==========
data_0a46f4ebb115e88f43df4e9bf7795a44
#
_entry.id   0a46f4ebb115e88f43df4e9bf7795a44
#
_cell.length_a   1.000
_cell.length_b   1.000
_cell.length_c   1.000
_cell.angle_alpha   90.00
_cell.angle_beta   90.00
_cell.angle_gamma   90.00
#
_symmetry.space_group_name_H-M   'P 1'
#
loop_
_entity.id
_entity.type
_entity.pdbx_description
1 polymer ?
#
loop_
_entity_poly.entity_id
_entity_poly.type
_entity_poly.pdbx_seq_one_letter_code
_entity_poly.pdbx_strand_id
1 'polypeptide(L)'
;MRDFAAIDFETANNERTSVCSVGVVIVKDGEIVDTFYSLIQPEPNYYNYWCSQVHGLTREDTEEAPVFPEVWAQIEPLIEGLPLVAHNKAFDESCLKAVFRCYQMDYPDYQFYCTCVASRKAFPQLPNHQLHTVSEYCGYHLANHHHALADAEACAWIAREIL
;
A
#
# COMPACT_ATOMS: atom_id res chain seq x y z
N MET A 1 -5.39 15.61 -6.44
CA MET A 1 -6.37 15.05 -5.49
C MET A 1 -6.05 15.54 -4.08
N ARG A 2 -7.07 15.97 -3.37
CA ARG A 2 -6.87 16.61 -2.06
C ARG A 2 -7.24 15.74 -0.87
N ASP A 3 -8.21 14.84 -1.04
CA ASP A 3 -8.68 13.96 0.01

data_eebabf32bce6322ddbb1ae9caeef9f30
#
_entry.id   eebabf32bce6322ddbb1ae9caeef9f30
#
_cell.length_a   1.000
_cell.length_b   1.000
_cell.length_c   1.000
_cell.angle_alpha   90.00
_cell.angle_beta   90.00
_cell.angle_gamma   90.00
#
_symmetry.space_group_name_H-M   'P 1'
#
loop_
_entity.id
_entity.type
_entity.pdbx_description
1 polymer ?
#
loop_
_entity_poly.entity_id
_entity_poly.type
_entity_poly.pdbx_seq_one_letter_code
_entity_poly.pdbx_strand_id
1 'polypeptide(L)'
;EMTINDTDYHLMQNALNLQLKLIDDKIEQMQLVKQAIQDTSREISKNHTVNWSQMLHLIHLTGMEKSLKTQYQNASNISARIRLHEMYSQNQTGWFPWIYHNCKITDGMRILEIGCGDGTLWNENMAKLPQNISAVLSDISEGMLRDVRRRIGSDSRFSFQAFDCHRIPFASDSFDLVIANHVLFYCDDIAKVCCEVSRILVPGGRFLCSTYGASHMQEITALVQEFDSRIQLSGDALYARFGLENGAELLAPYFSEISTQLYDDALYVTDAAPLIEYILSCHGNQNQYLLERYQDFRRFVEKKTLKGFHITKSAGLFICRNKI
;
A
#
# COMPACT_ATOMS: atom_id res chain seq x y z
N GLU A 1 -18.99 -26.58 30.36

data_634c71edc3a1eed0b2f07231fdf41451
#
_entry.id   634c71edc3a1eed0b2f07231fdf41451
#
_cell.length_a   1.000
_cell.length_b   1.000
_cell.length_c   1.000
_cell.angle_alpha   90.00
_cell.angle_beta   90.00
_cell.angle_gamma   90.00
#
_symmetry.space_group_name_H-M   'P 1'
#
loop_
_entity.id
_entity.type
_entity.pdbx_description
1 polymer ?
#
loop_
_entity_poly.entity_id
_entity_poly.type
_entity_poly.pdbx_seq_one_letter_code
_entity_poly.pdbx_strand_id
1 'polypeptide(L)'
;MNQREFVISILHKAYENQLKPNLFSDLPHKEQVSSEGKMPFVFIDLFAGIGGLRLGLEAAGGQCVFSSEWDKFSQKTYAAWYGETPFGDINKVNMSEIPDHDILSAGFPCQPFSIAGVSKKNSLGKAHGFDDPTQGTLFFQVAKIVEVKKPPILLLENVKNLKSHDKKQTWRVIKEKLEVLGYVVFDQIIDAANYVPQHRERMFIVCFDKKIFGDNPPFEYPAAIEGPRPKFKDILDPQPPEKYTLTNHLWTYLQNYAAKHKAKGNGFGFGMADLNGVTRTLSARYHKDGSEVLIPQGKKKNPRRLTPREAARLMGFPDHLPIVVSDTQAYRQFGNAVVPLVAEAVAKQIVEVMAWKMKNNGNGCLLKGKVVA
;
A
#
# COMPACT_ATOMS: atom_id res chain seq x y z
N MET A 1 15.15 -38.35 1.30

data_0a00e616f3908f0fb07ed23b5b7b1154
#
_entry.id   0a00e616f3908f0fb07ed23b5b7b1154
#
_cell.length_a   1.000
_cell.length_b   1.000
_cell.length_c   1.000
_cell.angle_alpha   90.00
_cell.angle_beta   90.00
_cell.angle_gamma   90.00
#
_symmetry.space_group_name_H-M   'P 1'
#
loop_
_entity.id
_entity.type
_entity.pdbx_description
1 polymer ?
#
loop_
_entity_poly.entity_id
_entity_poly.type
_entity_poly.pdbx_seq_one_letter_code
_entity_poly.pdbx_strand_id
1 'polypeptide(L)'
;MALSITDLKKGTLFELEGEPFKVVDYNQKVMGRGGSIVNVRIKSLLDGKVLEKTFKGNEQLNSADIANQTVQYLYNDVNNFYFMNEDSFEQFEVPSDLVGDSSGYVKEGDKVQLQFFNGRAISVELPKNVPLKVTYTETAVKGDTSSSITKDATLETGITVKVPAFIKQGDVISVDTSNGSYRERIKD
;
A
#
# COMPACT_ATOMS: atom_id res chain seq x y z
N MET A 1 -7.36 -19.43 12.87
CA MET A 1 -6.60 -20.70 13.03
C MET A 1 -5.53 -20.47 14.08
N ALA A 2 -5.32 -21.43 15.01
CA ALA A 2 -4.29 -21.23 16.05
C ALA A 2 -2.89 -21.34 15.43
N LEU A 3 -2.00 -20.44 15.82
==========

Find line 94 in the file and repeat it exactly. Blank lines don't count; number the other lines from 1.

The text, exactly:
1 'polypeptide(L)'